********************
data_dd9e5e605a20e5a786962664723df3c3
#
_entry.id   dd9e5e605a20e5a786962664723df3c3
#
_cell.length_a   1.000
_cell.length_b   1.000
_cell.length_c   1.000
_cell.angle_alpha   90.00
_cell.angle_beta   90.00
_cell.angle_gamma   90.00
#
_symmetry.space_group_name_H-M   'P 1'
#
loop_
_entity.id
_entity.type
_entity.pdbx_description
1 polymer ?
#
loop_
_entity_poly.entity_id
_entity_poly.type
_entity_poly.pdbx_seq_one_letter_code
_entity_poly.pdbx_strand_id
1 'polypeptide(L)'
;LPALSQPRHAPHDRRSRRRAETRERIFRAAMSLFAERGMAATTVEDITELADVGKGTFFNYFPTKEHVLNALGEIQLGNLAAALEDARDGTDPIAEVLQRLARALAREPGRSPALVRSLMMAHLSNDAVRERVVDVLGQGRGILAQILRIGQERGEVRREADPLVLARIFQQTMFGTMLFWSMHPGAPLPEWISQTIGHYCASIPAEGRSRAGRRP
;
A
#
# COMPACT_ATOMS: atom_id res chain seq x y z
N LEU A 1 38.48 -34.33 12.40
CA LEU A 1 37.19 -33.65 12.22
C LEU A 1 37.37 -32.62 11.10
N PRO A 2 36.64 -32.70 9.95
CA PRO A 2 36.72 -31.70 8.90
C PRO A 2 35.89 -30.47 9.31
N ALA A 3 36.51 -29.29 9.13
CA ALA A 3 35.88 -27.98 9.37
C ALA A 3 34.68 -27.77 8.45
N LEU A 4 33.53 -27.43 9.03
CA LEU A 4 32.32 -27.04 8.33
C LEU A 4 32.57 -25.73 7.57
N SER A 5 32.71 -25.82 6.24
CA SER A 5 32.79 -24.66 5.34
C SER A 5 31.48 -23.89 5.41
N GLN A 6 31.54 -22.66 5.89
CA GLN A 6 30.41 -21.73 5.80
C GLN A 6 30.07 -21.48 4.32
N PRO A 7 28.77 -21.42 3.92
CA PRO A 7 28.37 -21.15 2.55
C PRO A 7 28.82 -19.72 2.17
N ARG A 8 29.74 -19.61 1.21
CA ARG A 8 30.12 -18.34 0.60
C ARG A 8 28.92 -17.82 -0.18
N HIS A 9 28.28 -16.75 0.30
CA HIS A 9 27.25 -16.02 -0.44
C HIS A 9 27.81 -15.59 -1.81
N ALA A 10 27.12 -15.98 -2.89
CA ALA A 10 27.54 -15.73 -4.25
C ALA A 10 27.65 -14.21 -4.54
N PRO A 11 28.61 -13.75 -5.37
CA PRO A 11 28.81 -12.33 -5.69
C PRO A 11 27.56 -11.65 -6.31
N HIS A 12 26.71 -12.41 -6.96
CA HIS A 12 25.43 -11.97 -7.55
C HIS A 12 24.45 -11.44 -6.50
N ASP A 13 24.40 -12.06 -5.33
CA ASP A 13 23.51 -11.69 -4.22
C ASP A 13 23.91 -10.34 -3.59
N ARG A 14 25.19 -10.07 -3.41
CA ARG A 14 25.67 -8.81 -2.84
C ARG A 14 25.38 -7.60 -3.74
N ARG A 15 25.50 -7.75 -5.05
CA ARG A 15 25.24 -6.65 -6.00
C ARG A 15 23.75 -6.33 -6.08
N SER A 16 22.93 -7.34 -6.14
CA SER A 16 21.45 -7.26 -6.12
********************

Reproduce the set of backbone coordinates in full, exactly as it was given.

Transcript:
data_dd9e5e605a20e5a786962664723df3c3
#
_entry.id   dd9e5e605a20e5a786962664723df3c3
#
_cell.length_a   1.000
_cell.length_b   1.000
_cell.length_c   1.000
_cell.angle_alpha   90.00
_cell.angle_beta   90.00
_cell.angle_gamma   90.00
#
_symmetry.space_group_name_H-M   'P 1'
#
loop_
_entity.id
_entity.type
_entity.pdbx_description
1 polymer ?
#
loop_
_entity_poly.entity_id
_entity_poly.type
_entity_poly.pdbx_seq_one_letter_code
_entity_poly.pdbx_strand_id
1 'polypeptide(L)'
;LPALSQPRHAPHDRRSRRRAETRERIFRAAMSLFAERGMAATTVEDITELADVGKGTFFNYFPTKEHVLNALGEIQLGNLAAALEDARDGTDPIAEVLQRLARALAREPGRSPALVRSLMMAHLSNDAVRERVVDVLGQGRGILAQILRIGQERGEVRREADPLVLARIFQQTMFGTMLFWSMHPGAPLPEWISQTIGHYCASIPAEGRSRAGRRP
;
A
#
# COMPACT_ATOMS: atom_id res chain seq x y z
N LEU A 1 38.48 -34.33 12.40
CA LEU A 1 37.19 -33.65 12.22
C LEU A 1 37.37 -32.62 11.10
N PRO A 2 36.64 -32.70 9.95
CA PRO A 2 36.72 -31.70 8.90
C PRO A 2 35.89 -30.47 9.31
N ALA A 3 36.51 -29.29 9.13
CA ALA A 3 35.88 -27.98 9.37
C ALA A 3 34.68 -27.77 8.45
N LEU A 4 33.53 -27.43 9.03
CA LEU A 4 32.32 -27.04 8.33
C LEU A 4 32.57 -25.73 7.57
N SER A 5 32.71 -25.82 6.24
CA SER A 5 32.79 -24.66 5.34
C SER A 5 31.48 -23.89 5.41
N GLN A 6 31.54 -22.66 5.89
CA GLN A 6 30.41 -21.73 5.80
C GLN A 6 30.07 -21.48 4.32
N PRO A 7 28.77 -21.42 3.92
CA PRO A 7 28.37 -21.15 2.55
C PRO A 7 28.82 -19.72 2.17
N ARG A 8 29.74 -19.61 1.21
CA ARG A 8 30.12 -18.34 0.60
C ARG A 8 28.92 -17.82 -0.18
N HIS A 9 28.28 -16.75 0.30
CA HIS A 9 27.25 -16.02 -0.44
C HIS A 9 27.81 -15.59 -1.81
N ALA A 10 27.12 -15.98 -2.89
CA ALA A 10 27.54 -15.73 -4.25
C ALA A 10 27.65 -14.21 -4.54
N PRO A 11 28.61 -13.75 -5.37
CA PRO A 11 28.81 -12.33 -5.69
C PRO A 11 27.56 -11.65 -6.31
N HIS A 12 26.71 -12.41 -6.96
CA HIS A 12 25.43 -11.97 -7.55
C HIS A 12 24.45 -11.44 -6.50
N ASP A 13 24.40 -12.06 -5.33
CA ASP A 13 23.51 -11.69 -4.22
C ASP A 13 23.91 -10.34 -3.59
N ARG A 14 25.19 -10.07 -3.41
CA ARG A 14 25.67 -8.81 -2.84
C ARG A 14 25.38 -7.60 -3.74
N ARG A 15 25.50 -7.75 -5.05
CA ARG A 15 25.24 -6.65 -6.00
C ARG A 15 23.75 -6.33 -6.08
N SER A 16 22.93 -7.34 -6.14
CA SER A 16 21.45 -7.26 -6.12